The Well-Tempered Ear

Classical music: On Tuesday night pianist Jeffrey Siegel wraps up his 26th — and probably his LAST — season in Madison of “Keyboard Conversations” with love-inspired music by Chopin, Schumann, Liszt, Debussy and Brahms.

May 5, 2014
3 Comments

By Jacob Stockinger

On this Tuesday night, May 6, at 7:30 p.m. in Mills Hall, pianist Jeffrey Siegel (below) will present this season’s last Keyboard Conversation, dedicated to love and love affairs by major Romantic composers, including Robert Schumann, Franz Liszt, Johannes Brahms, Frederic Chopin and the French Impressionist composer Claude Debussy.

According to sources, it will be Jeffrey Siegel’s last season of being sponsored by the Wisconsin Union Theater, which is using Mills Hall during renovations that will end this year when the hall reopens in the fall.

The Ear understands that the WUT tried to turn the declining attendance around for several years, but to no avail. So barring self-sponsorship or a new sponsor this concert is likely to be the last Keyboard Conversation in Madison. After more than a quarter century, that will be the sad end of a tradition.

The program includes the “Allegro non troppo ma enegetico” movement from the Piano Sonata No. 2 in F-sharp minor by Brahms; the Novelette, No. 1, plus “Warum?” (Why?) and “Aufschwung’ (Soaring) from Schumann’s “Fantasy Pieces; “Au bord d’une source” (At the Spring) and the popular “Liebestraum No. “3 (Love’s Dream, heard at bottom in a popular YouTube performance by Evgeny Kissin) by Franz Liszt; the “Minute” Waltz and the “Larghetto” slow second movement from the Piano Concerto No. 2 by Chopin; and “L’Isle joyeuse” (The Joyous Island) by Debussy.”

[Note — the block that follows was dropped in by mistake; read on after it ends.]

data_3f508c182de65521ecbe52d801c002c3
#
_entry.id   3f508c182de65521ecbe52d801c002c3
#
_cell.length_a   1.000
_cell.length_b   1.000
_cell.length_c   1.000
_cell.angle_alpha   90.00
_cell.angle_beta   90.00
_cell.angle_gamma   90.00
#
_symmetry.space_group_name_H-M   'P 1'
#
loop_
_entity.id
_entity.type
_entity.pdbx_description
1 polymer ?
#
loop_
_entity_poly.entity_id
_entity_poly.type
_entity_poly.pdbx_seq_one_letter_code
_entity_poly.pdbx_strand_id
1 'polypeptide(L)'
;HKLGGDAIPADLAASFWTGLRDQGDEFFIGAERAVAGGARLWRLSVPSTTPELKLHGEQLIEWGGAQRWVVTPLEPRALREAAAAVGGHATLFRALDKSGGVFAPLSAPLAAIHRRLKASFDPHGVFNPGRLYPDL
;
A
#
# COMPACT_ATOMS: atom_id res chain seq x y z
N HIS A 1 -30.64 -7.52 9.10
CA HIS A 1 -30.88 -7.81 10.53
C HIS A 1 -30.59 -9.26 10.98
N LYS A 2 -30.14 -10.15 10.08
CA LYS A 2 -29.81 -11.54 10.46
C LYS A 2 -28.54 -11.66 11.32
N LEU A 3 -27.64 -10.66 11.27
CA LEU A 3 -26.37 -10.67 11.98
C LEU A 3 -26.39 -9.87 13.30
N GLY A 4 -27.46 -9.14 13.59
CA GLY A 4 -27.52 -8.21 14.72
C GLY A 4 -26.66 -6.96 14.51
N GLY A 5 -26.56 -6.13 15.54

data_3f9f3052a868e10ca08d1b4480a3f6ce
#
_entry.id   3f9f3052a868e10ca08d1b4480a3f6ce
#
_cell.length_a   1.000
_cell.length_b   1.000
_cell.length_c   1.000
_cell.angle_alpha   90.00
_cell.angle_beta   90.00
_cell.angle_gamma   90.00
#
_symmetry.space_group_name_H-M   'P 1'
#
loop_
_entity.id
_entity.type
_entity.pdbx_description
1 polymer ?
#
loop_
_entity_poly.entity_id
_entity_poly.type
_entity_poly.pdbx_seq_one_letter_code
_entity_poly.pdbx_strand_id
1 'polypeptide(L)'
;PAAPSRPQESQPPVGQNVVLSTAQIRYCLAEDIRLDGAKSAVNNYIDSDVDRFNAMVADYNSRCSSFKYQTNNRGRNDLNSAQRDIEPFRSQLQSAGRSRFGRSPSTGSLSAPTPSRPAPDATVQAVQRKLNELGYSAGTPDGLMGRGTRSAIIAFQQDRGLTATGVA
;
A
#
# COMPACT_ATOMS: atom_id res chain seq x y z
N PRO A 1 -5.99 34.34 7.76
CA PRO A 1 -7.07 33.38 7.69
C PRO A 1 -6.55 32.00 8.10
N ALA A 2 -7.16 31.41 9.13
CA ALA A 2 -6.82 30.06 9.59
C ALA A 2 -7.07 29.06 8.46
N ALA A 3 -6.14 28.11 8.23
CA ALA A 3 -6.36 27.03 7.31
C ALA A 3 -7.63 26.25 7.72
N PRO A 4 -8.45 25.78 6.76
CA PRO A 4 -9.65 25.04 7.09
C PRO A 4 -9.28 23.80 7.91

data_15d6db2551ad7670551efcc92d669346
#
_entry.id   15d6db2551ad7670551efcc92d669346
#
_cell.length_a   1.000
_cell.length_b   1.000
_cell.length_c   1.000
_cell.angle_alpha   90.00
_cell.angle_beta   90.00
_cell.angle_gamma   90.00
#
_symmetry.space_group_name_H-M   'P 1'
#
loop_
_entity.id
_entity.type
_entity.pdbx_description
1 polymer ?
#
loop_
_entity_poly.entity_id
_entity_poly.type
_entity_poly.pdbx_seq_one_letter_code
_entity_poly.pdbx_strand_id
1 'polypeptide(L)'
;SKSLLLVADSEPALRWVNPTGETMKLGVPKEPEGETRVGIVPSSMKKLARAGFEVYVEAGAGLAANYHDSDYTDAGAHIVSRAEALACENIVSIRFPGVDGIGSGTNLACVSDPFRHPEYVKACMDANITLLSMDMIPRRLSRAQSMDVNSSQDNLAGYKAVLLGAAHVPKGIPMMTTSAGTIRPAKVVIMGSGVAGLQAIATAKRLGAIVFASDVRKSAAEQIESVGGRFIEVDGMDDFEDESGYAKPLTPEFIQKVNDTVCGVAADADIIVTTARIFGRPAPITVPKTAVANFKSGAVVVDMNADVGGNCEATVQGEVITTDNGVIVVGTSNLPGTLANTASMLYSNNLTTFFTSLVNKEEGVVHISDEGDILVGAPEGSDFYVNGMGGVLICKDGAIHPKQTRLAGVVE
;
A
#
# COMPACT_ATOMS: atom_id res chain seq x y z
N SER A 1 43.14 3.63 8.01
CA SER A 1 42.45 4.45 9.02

Jeffrey Siegel 2014

More information is available by calling the Box Office at 608-265-ARTS (2787). Tickets are: $32 for the General Public, $28 for Wisconsin Union Members, UW-Madison Faculty and Staff, and Non UW-Madison Student (with ID); and FREE for UW-Madison Student (with ID).

Buy tickets online here, call the Box Office at 608-265-ARTS (2787), or purchase in person at the Campus Arts Ticketing box office in Vilas Hall, 821 University Ave.

Tickets are required for entry even when free, so please reserve ahead of time.

For more information, including reviews and audio samples, visit:

http://www.uniontheater.wisc.edu/Season13-14/Keyboard-Conversations-Mistresses.html

Adds the Wisconsin Union Theater press release: “Whether you’re a classical music aficionado, a history buff, or just love a good story, Jeffrey Siegel’s Keyboard Conversations will take you beyond the music and into the lives and loves of some of the greatest composers of all time.

“In “Mistresses and Masterpieces,” Siegel introduces us to the romantic inspirations behind many popular works of classical music. While names like “Brahms” and “Schumann” may bring to mind proper-looking gentlemen in oil portraits, these brilliant composers’ lives were often closer to a soap opera than a history book blurb.

“As Siegel will tell you, these men not only loved and lost — they put their pain and passion into incredible works of music that still inspire those emotions to this day. Read more about these affairs in our blog.

“For the 26th consecutive season, Jeffrey Siegel presents his entertaining and informative concerts with commentary. He speaks to the audience briefly and in non-technical language before performing each composition in its entirety. The program will conclude with a Q and A.

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Classical music: Learn about – and listen to Rafal Blechacz –- the talented Polish pianist who is the 2014 winner of the unusual Irving S. Gilmore Foundation. Plus, Trevor Stephenson will play a house concert of Haydn, Mozart, Beethoven and Bartok this Sunday afternoon.

January 10, 2014